Thanks for bearing with us as we work to resolve teething problems with our new online system. Your library service now has its own online catalogue where you can search and reserve items and log in and manage your account. The online catalogue for Dublin City members is https://dublincity.spydus.ie
Withdrawn, uneducated and unloved, Frederick collects butterflies and takes photographs. He is obsessed with a beautiful stranger, the art student Miranda. When he wins the pools he buys a remote Sussex house and calmly abducts Miranda, believing she will grow to love him in time. Alone and desperate, Miranda must struggle to overcome her own prejudices and contempt if she is understand her captor, and so gain her freedom.The Collector is a 1963 thriller novel by English author John Fowles, in his literary debut. Its plot follows a lonely, psychotic young man who kidnaps a female art student in London and holds her captive in the cellar of his rural farmhouse. Divided in two sections, the novel contains both the perspective of the captor, Frederick, as well as that of Miranda, the captive.A dozen different schools of thought in literary criticism are chloroformed and bundled into the back of a van. The van is driven to a remote cottage and the literary theories are put into a room in the cellar. They are told to argue the meaning of The Collector by John Fowles with the last man standing given their freedom whilst the other theories must stay captive.After a week the cellar door is opened, a fog of cigar smoke immediately cascades through the door; Freudian literary theory stands alone triumphant.‘Alles klar. The author’s hatred of his Mutti and Papa is well documented. Herr Fowles saw his parents as philistines, he voz disgusted by their lack of taste and horrified by zer suburban crassness.'‘The hatred for die Eltern manifests itself in the dull, dangerous and uncultured Frederick Clegg who is obsessed with possessing the beautiful, caring and cultivated Miranda. However, when he achieves this ambition he realises that he does not understand the subject of his obsession which leads to Fredrick’s anger, confusion and unhappiness.'Freudian literary theory leaves the cellar, walks up the stairs but when trying to open the front door finds that it is locked. He is told that whilst the other literary theories have been set free he must stay prisoner. He returns to the cellar room where eleven different literary theories are being held against their will. They are told to argue the meaning of The Collector by John Fowles with the last man standing given their freedom whilst the other theories must stay captive.Again, Freudian literary theory triumphs but as he tries to open the front door it is again locked. The other theories are set free whilst the Freudian literary theory returns to the cellar where another group of different literary theories are being kept. Freudian literary theory deduces that he must fail in his argument to be set free. Yet a week later he finds himself triumphant in his arguments and finds himself unable to open the front door. The other theories are set free whilst he returns to the cellar: ad infinitum, ad absurdum.The Collector by John Fowles is available to download on Borrowbox. Access eBooks/eAudiobooks on your phone, tablet or reader. Once you have installed the app, search for Dublin in the ‘Library’ field provided and then sign in using your library membership card number and PIN. Watch our how to video on Borrowbox. Members of other library authorities will need to log in using a different link.Submitted by Tom in Drumcondra Library.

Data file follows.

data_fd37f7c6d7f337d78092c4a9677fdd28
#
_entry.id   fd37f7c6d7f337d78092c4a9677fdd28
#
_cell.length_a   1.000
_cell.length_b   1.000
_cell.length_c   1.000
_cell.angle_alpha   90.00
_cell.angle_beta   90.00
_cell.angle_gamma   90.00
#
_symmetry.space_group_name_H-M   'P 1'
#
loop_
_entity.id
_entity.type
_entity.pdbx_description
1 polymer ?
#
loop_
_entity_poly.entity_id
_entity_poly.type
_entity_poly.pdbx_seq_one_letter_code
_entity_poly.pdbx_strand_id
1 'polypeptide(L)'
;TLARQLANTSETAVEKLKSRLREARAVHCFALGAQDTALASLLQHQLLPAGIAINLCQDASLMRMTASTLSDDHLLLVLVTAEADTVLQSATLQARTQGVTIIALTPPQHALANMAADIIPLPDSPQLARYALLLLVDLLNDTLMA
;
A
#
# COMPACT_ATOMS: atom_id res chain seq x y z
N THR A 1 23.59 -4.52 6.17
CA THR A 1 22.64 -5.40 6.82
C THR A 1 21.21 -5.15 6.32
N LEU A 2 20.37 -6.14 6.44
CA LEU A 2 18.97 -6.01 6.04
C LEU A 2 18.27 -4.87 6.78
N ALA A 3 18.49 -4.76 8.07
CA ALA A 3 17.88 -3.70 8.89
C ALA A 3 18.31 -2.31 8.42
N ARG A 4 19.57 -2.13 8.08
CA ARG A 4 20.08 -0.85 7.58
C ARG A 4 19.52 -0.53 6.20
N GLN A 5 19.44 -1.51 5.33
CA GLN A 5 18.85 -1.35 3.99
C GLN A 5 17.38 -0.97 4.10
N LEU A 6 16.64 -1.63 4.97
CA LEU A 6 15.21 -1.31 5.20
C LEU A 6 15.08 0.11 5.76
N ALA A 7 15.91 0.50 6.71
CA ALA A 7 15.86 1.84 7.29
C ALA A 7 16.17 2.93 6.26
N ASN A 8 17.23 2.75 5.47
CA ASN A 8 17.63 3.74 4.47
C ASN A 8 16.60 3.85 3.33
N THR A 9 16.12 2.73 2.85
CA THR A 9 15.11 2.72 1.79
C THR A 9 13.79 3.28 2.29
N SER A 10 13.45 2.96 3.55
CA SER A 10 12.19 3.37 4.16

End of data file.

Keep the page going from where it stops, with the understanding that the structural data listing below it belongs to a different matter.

In the strictest academic terms, a romance is a narrative genre in literature that involves a mysterious, adventurous, or spiritual story line where the focus is on a quest that involves bravery and strong values, not always a love interest. Here’s the thing: sometimes, you just want to read a good love story. Or at least, something with a few dramatic swoons. But a romance novel, per se? Nothing so gaudy or slapdash for you! You need real literature. Well, here’s the answer: a selection of romantic books that will rev your motor (emotional or otherwise) but don’t fall into that taboo category of cheap paper and cheaper storylines.An Unsuitable MatchWhy on earth, after all you’ve been through, all you’ve survived, all you’ve achieved, why do you want to get married?’ Rose Woodrowe has just got engaged to Tyler Masson – a wonderful, sensitive man who is head-over-heels in love with her. The only problem? This isn’t the first time for either of them, and their five grown-up children have strong opinions on the matter. Like Rose’s daughter, Laura, who remembers her parents’ painful divorce and doesn’t want to see her mother hurt again. Or the twins, Emmy and Nat, who simply don’t trust the man their mother has fallen for. Then there’s Tyler’s children: Seth, too busy with his San Francisco sourdough bakery to get to know his father’s new partner; and Mallory, the aspiring actress, who is still wrestling with the issues of her own childhood. Who to listen to? Who to please? Rose and Tyler are determined to get it right this time, but in trying to make everyone happy, can they ever be happy themselves?Heartbreak HotelWhen retired actor Buffy decides to up sticks from London and move to rural Wales, he has no idea what he is letting himself in for. In possession of a run-down B&B that leans more towards the shabby than the chic and is miles from nowhere, he realises he needs to fill the beds – and fast. Enter a motley collection of guests: Harold, whose wife has run off with a younger woman; Amy, who’s been unexpectedly dumped by her (not-so) weedy boyfriend and Andy, the hypochondriac postman whose girlfriend is much too much for him to handle. But under Buffy’s watchful eye, this disparate group of strangers find they have more in common than perhaps they first thought.The Beekeeper of AleppoNarrated by Art Malik, The Beekeeper of Aleppo is a moving, powerful, compassionate and beautifully written testament to the triumph of the human spirit. Told with deceptive simplicity, it is the kind of book that reminds us of the power of storytelling.In the midst of war, he found loveIn the midst of darkness, he found courageIn the midst of tragedy, he found hopeNuri is a beekeeper; his wife, Afra, an artist. They live a simple life, rich in family and friends, in the beautiful Syrian city of Aleppo - until the unthinkable happens. When all they care for is destroyed by war, they are forced to escape. Afra has lost her sight, and so they embark on a periluos journey towards an uncertain future in Britain. As they travel, Nuri is sustained by the knowledge that waiting for them is his beekeeper cousin Mustafa, who is teaching fellow refugees in Yorkshire to keep bees. Nuri and Afra set off through a broken world, on a dangerous journey in which they will confront the pain of their unfathomable loss, and in doing so find a way back to each other again.Access eBooks/eAudiobooks on your phone, tablet or reader. Once you have installed the app, search for Dublin in the ‘Library’ field provided and then sign in using your library membership card number and PIN. Watch our how to video on Borrowbox. Members of other library authorities will need to log in using a different link.